Haku Nori's most iconic run is certainly the steep, deep and ungroomed Sky View Slope, which hits a knee-shaking 38° at its steepest point. This 250 meter wide-open face is a must-visit for epic GoPro selfie face shots after a fresh snowfall, but can occasionally be closed in the mornings just after an exceptionally heavy dump due to elevated avalanche risk. Yet have no fear, this just means that the possibility of cutting fresh tracks gets extended by a few hours to a day until things settle down. And trust us, the delayed gratification will more than make up for the wait. Additionally, Norikura features a well-maintained mogul course that can challenge even advanced skiers. The other advanced runs can feel less intense than advertised depending on the conditions, but when you're struggling to stay afloat on post-storm, knee-deep ungroomed powder perhaps you'll start to understand why assigning course levels sometimes suffers from subjectivity.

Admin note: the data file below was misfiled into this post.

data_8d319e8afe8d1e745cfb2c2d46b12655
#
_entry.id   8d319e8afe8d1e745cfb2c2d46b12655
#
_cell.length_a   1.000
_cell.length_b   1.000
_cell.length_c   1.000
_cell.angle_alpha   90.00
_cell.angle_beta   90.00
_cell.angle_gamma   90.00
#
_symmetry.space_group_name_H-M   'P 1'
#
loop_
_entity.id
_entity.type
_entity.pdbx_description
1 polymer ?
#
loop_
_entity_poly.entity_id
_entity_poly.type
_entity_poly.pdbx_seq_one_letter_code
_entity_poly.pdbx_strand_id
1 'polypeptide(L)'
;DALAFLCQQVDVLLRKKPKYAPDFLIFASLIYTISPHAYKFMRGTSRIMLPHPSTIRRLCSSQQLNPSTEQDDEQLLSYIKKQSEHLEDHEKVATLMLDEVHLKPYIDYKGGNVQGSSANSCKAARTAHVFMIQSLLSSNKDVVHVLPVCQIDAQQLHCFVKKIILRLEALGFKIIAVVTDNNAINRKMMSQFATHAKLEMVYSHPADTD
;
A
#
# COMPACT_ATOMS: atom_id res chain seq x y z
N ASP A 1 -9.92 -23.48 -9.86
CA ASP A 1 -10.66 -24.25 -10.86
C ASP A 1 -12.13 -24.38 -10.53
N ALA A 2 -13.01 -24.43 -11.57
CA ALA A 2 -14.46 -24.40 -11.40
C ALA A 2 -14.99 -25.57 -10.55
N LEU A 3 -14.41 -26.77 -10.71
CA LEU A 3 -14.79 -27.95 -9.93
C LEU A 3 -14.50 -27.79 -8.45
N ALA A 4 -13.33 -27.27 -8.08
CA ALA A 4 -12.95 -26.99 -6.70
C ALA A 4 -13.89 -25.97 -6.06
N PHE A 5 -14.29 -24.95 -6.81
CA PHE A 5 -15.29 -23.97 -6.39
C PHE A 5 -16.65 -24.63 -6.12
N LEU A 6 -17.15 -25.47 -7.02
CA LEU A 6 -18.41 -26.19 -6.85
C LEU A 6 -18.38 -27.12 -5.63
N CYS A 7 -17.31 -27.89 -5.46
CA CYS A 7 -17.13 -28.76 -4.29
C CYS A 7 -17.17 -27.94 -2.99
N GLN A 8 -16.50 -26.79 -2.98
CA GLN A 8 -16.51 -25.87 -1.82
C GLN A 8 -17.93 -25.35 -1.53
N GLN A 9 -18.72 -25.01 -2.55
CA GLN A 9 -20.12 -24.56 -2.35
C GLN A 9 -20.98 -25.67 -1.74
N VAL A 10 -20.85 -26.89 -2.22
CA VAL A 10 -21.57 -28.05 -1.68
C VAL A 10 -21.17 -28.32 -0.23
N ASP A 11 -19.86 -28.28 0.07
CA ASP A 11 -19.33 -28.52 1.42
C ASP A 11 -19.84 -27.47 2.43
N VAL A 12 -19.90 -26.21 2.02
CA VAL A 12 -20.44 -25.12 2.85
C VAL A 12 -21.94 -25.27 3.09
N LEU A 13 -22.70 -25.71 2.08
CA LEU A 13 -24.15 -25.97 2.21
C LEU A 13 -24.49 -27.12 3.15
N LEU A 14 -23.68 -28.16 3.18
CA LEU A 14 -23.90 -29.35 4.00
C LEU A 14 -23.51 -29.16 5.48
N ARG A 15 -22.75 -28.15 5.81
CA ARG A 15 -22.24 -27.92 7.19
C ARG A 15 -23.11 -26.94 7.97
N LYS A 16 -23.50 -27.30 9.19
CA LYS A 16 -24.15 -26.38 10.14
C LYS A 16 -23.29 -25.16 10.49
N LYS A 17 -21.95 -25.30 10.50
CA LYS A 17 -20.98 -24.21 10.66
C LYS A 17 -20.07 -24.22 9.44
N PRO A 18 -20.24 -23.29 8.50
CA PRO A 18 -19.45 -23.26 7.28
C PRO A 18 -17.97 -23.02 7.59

Off-piste opportunities exist in the form of designated "self-responsibility" terrain. Essentially these are sanctioned portions of the tree stands within the resort boundaries that offer natural conditions and potentially deep powder pockets for expert skiers. As these areas are not managed for safety, and the boundary between off-limit and self-responsibility areas may not always be clearly marked, it is imperative to have the requisite knowledge and skills to ensure your own safety when entering. Some excellent sidecountry and backcountry can be found above and around the resort if you are properly experienced and equipped (think: shovel, beacon, probe). We recommend endeavoring into those areas with a qualified local guide who can help you find the best untouched lines and avoid unnecessary risks.